• Holidays

Our Food Choices and the Planet: The Beginning

By The Proulx-Coll Household

Honestly, even as a registered dietitian I didn’t feel that knowledgeable about our food choices and the planet when I started this challenge. I figured that this means that I’m not the only one so decided to share what I learned so far in this blog post.

The first step in my journey was to watch this 15-minute Ted Talk about how to make sustainable food choices at the grocery store:


Frank talked a lot about food waste which is huge. About 58% of food is wasted in Canada. That’s so much food! That food waste contributes to greenhouse gas emissions.

I then met with Mareike from Fork Ranger to talk about the small food choices we can make to have a big impact. She shared interesting facts like choosing chicken over beef to really make a difference. After chatting with Mareike, it really helped me connect the dots. We eat many times a day and the choices we make about food have more of an impact than I realized.

I came across a post from Fork Ranger that talked about how so many people waste bread and don’t eat the ends of their loaves of bread. Here are some ways to not waste bread:

  • Store bread in the freezer at all times and take a piece out only when you are about to eat it
  • Eat the ends of the loaves of bread
  • If you don’t want to eat the ends, put the bread in soups as croutons or add pieces of bread onto dishes cooked in the oven

Then I came across a post by Fork Ranger that asked: What saves more emissions?

A) 1 person who eats vegan

B) 2 people who eat vegetarian

C) 3 people who replace beef with pork and chicken

The right answer is C. It comes back to talking about small choices we make with other people, for them to make their own small choices. That’s how we impact more people and make a bigger difference in our carbon footprint. This is what the challenge is all about!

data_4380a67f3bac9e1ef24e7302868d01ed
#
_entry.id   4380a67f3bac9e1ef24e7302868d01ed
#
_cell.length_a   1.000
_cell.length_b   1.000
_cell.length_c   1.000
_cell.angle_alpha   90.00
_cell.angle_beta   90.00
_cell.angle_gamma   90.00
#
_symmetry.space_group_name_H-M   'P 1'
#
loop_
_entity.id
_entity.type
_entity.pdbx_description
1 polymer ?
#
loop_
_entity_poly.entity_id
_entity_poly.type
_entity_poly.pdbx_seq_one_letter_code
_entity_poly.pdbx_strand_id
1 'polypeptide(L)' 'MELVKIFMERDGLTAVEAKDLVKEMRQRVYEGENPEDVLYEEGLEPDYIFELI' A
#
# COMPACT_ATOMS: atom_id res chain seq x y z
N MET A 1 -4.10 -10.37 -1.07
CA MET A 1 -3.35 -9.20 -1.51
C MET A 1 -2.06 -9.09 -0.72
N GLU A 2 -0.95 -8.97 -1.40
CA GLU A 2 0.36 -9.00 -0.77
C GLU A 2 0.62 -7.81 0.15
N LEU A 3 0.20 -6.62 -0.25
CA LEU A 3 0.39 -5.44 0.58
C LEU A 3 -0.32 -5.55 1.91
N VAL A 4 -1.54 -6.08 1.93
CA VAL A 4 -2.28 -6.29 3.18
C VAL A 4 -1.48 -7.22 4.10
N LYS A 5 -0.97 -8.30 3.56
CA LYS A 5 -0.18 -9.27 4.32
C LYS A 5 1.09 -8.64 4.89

Again, something that can make the biggest impact is NOT WASTING FOOD.

Food waste = more food in landfills = more methane gas = more pollution

What is expensive is not the food we buy but the food we waste. And the food we throw out the most are fruit and vegetables.

Here is how I store my fruit and vegetables to minimize waste:

  • Store fruits and veggies separately in the fridge as some fruits release ethylene gas that can spoil vegetables
  • Don’t wash your produce until right before you eat them
  • Store garlic, onion, potatoes, sweet potatoes and winter squash in a cool, dry and dark place
  • Keep onions away from other vegetables as onions release a gas that can spoil other produce
  • Carrots, beets: Remove the tops and store them separately in sealed bags
  • Leafy greens – Wash, dry and store in a sealed bag with a paper towel

Something that has a medium impact is eating more nuts and legumes because those foods don’t have a big carbon footprint.

Want to eat more legumes? Watch me make my belgula lentil salad!

Legumes like lentils have a very small carbon footprint. I figured I’d share my recipe that uses beluga lentils to give you some inspiration to eat more legumes. I’ve been making this salad for months now and it’s soooo good.

A great way to eat for the planet!

Here is the recipe:

Beluga lentil salad

2 green onions
1/2 cucumber
1/2 avocado
7 cherry tomatoes
1 cup cooked beluga lentils
1/2 cup feta cheese
Juice of 1/2 lemon
2 tbsp oil
2 tbsp soy sauce
1 tbsp nutritional yeast (optional)
Salt & pepper

Toss all the ingredients in a large bowl and enjoy! This salad can be modified according to what you have in your fridge. Enjoy!

This dish can be brought to family holiday dinners or eaten as part of meals in between holiday dinners.

Moving forward as a family, we plan to waste less food, eat the ends of our bread, store our food properly, eat less beef and more lentils. What’s more? We plan to continue talking about this topic with our friends and family. That is what will make the most difference!

Written by The Proulx-Coll Household

Read more of their stories as they vie with the other seven households to reduce their carbon footprint.

Meet the The Proulx-Coll Household
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